The F_ _ _ _ _ Word: Flinching

The Cure, Give Me The Cure
The cure is much easier said than done. First of all, you need to raise your hand and admit that you do indeed flinch. You can do this in a dark room or closet if it helps. The admission, much like being an “excessive social drinker” (alcoholic), is your first step. Hi, I’m Joe and I flinch...

Second, break out a small caliber rifle from the gun cabinet and practice dry firing 50-100 rounds a day over the next two weeks. Some of you may even want to use an accurate 22 rimfire. Don’t laugh; I’ve seen shooters flinch when using a rimfire! The destination is all that matters, not how we got there. Note: be sure the crosshairs remain on the target after the trigger breaks. Practice a smooth and almost subconscious trigger squeeze while FOCUSING intently on the target.

Take the rifle to the range and from the bench shoot four, 5 shot groups, focusing intently on the target, just like your dry fire practice. The thought process should go something like this: aim, touch the trigger and say, “I’m in control of when the rifle fires.” Maintain pressure on the trigger and repeat the same “mantra”. Do this several times while in your “natural respiratory pause” prior to shooting.

YOU are indeed who will decide when the rifle will fire. When the brain tries to intervene, stop and start the process over. If the 8 pound rifle is calling your bluff, get up from the bench take a few deep breaths, puff up your chest and have another try. We are looking for “Control over the Rifle.” You are the “ALPHA Male.” You can do this!
We must lock out the thought process that the noise and recoil are going to hurt us. We’ve been conditioned (brainwashed) for years that it’s going to hurt and be very loud when we pull/yank the trigger. This has become a programmed response in our shooting. DO IT QUICK AND GET IT OVER WITH is no longer in our vocabulary.

Our aiming focus should be so intense as to burn a hole in the target; nothing else should intervene. If it does, start over again! We are now subconsciously compressing the trigger while intensely focusing on the target, and before we realize it the gun has fired! Whew!!! We did it, the gun fired as if on its own and the bullet hit the 10 ring. That wasn’t bad was it? Now, do it over again for the remaining 19 shots, being honest with yourself as to when and who decided when the gun fired? Was it you, or did the brain sneak in and take control? Don’t cheat, there is nothing to be gained by cheating.

When you can shoot 20 rounds without a hitch from the bench, it’s time to shoot prone from your pack or bi-pod. Past experience has told us how well the rifle shoots from the bench. Now it is up to us to do the same from the prone position. Use the same focus and aiming intensity as you did from the bench. Nothing changes. Do a few dry runs for practice. Did the crosshairs jump off target when the trigger broke? Hmm?? Was the brain involved? Were you in control of the rifle? Be honest. Progress cannot be made if we are cheating. When we can shoot to the same degree of accuracy prone as from the bench, we have made some serious progress in overcoming our affliction.

We can now move up in caliber, (if we drew the coveted dinosaur tag in South Dakota) but do so gradually, the brain is going to be harder to fool. It remembers the noise and recoil from the Remington Ultra Mag. We may not be able to do two things at once, but the brain does have a memory as to what happened the last time we shot the RUM. That Weatherby eye tattoo will be hard to forget. Dry fire and practice holding the trigger squeeze with a loaded round in the chamber, building control over WHO is going to decide WHEN the gun fires. Fire two to three rounds and go back to shooting your lighter recoiling rifle. DO NOT burn 20 rounds thru the big cannon and ruin the progress we’ve made over the past few weeks. A gradual build-up is required to overcome the increased recoil and cranial intervention.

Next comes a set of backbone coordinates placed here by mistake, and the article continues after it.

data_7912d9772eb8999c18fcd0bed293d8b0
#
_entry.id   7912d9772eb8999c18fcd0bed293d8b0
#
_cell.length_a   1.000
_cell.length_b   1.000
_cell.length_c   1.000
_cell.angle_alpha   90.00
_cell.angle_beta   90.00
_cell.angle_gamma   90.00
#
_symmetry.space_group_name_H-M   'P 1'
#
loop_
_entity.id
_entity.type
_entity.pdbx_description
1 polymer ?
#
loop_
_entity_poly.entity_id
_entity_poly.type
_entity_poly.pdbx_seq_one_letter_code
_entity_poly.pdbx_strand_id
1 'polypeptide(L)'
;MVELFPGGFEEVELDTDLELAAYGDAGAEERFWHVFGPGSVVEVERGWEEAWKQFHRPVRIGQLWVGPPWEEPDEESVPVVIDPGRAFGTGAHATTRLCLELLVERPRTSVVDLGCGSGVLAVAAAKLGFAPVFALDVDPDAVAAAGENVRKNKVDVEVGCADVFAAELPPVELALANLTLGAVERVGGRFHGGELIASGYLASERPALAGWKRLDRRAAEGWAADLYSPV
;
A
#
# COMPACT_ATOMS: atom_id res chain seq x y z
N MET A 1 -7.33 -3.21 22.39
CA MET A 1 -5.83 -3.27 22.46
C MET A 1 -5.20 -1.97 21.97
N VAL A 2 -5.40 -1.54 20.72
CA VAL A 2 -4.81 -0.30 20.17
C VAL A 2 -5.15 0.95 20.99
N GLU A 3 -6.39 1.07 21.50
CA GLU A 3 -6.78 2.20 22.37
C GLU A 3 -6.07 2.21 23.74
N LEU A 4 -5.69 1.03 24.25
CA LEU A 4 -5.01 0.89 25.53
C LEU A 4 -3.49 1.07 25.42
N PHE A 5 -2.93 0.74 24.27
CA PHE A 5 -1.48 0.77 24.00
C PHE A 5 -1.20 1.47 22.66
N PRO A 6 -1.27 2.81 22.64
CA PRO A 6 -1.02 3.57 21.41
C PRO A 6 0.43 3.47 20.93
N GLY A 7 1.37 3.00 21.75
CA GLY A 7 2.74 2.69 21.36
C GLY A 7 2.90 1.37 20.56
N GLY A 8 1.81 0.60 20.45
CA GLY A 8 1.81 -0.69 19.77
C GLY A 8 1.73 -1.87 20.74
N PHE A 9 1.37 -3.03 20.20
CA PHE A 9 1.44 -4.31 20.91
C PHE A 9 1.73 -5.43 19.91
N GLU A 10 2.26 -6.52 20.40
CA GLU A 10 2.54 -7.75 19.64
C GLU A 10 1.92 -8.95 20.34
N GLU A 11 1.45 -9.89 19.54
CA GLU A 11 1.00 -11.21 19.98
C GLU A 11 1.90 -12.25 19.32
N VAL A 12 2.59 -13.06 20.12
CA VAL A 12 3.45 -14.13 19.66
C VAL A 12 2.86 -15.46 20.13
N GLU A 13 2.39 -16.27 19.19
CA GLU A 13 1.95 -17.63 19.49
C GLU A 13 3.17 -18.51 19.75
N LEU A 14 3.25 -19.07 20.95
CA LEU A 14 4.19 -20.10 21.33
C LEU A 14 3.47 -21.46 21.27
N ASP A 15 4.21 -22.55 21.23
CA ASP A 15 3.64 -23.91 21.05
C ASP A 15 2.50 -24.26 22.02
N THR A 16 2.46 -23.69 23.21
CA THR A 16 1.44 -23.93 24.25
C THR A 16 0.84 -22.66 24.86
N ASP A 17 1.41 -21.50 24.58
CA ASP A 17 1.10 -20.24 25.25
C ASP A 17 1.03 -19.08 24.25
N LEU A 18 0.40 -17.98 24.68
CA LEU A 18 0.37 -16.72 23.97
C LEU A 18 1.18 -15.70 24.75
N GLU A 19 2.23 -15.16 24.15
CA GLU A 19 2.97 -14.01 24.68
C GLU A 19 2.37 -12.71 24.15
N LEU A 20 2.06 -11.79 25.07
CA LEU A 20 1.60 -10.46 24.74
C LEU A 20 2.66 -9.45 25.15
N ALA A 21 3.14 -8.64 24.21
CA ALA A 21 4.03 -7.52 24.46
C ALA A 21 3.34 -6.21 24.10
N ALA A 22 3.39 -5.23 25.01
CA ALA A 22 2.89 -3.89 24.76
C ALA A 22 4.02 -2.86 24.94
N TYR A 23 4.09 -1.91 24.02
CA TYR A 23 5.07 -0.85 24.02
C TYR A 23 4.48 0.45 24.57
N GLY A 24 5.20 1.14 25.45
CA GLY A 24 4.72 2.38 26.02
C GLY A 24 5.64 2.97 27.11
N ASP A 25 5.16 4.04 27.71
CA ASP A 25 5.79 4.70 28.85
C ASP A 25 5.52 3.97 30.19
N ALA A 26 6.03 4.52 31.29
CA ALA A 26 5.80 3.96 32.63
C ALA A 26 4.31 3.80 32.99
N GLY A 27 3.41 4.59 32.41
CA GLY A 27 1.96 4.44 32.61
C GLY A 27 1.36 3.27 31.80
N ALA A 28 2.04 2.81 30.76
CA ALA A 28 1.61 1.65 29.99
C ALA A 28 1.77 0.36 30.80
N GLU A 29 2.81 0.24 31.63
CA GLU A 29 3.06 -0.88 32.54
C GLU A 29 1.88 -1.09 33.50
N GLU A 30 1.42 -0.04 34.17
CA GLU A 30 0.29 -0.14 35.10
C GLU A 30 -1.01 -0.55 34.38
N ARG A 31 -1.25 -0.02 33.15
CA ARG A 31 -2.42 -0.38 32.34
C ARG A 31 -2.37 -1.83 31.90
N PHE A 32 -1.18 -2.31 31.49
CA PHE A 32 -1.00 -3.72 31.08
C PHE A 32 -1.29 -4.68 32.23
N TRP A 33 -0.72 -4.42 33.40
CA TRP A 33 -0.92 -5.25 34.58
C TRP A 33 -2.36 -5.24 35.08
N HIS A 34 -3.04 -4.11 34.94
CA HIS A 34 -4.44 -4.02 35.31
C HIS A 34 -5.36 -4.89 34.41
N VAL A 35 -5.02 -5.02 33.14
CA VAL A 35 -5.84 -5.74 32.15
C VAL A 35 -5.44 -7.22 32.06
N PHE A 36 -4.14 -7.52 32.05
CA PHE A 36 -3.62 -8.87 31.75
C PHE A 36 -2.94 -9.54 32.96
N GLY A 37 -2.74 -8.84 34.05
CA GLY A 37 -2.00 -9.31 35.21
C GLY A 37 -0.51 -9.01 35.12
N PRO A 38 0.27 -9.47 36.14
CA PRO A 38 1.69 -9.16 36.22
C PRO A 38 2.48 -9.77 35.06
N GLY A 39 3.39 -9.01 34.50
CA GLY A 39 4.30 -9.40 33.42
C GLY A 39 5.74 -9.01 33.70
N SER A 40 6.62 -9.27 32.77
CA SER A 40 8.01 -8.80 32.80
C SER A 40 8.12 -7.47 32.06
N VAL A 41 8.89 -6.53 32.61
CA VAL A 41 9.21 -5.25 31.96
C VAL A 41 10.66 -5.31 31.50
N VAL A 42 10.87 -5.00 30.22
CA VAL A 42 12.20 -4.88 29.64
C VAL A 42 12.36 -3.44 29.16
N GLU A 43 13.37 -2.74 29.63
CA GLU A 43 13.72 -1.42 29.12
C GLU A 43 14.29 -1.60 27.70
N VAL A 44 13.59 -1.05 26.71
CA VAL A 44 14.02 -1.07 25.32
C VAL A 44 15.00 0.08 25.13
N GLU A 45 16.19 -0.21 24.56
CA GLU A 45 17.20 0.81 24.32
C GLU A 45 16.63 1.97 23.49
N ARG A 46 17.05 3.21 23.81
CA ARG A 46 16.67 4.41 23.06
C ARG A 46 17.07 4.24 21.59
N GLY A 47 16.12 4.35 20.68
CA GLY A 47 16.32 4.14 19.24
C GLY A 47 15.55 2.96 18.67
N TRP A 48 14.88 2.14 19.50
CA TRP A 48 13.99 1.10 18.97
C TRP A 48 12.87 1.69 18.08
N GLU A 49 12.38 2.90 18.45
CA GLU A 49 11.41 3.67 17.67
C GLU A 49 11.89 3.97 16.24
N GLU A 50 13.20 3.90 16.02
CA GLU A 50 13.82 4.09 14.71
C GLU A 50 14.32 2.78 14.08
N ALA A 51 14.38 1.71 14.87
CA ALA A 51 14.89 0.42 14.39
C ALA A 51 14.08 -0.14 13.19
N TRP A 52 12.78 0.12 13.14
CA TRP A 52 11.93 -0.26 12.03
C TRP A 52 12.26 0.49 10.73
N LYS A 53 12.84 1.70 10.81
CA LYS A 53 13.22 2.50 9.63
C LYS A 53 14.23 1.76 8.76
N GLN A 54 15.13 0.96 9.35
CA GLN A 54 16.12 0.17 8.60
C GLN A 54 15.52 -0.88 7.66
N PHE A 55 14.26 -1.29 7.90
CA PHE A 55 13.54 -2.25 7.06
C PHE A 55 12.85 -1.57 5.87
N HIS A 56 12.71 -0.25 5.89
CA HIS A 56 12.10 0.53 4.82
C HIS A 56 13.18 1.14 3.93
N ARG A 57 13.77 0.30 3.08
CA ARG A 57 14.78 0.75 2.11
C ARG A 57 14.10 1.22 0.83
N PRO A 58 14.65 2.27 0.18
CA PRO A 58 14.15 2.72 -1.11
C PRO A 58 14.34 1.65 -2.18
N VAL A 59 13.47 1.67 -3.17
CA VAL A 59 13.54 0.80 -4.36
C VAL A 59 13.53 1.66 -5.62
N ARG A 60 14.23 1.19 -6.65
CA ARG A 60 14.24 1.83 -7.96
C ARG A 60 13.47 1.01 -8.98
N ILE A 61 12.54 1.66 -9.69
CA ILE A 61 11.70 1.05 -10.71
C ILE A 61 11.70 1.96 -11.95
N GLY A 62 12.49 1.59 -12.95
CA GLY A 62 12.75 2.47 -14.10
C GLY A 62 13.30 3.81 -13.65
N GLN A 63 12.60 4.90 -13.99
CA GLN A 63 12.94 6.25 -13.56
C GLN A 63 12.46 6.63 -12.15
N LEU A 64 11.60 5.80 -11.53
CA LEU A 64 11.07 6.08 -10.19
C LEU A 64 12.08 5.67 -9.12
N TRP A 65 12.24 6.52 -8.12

It will take weeks to overcome a bad flinch, enabling you to shoot to your rifle’s potential. Be patient, be honest, and don’t get in a hurry. Don’t blow your progress by shooting your friend’s new wonder magnum. Watch him and remind him that the recoil appears to be mild (tisk tisk). You’ve spent a lot of money and time training yourself to overcome the flinch; do not let peer pressure set you back. Cowboy up and maintain your discipline!
Precision shooting is a perishable skill. Continue your dry fire practice sessions and range shooting of 20 rounds per outing. Perfect practice is far more important than vast numbers of rounds expended down range. Continued shooting beyond your control count will only result in the BRAIN getting in the way and destroying your progress. Its like being “B slapped” in the face, you may take the first one without blinking, but guaranteed after the 10th, you’ll be anticipating the pain and noise, and both eyes are going to slam shut before being hit. Any takers?

Shooting is a personal sport, and we judge our success based on our peers. It’s nice to be on top and have the best score of the day, staying there takes lots of practice and acknowledging your shortcomings. You may not want to admit to your friends that you flinch, and that’s fine. But when you look in the mirror or go to sleep at night and you know you have a problem, seek the solutions listed above. Your only other option is a frontal lobotomy and we can discuss that in a future article.

Until then, be safe and in control.


Darrell Holland

Darrell Holland is a Custom Riflesmith and designer of Advanced Reticle Technology in Leupold, Schmidt & Bender and NIGHTFORCE rifle scopes. Darrell offers an intense 4 day shooting school that is ideal for long range hunters and tactical enthusiasts.
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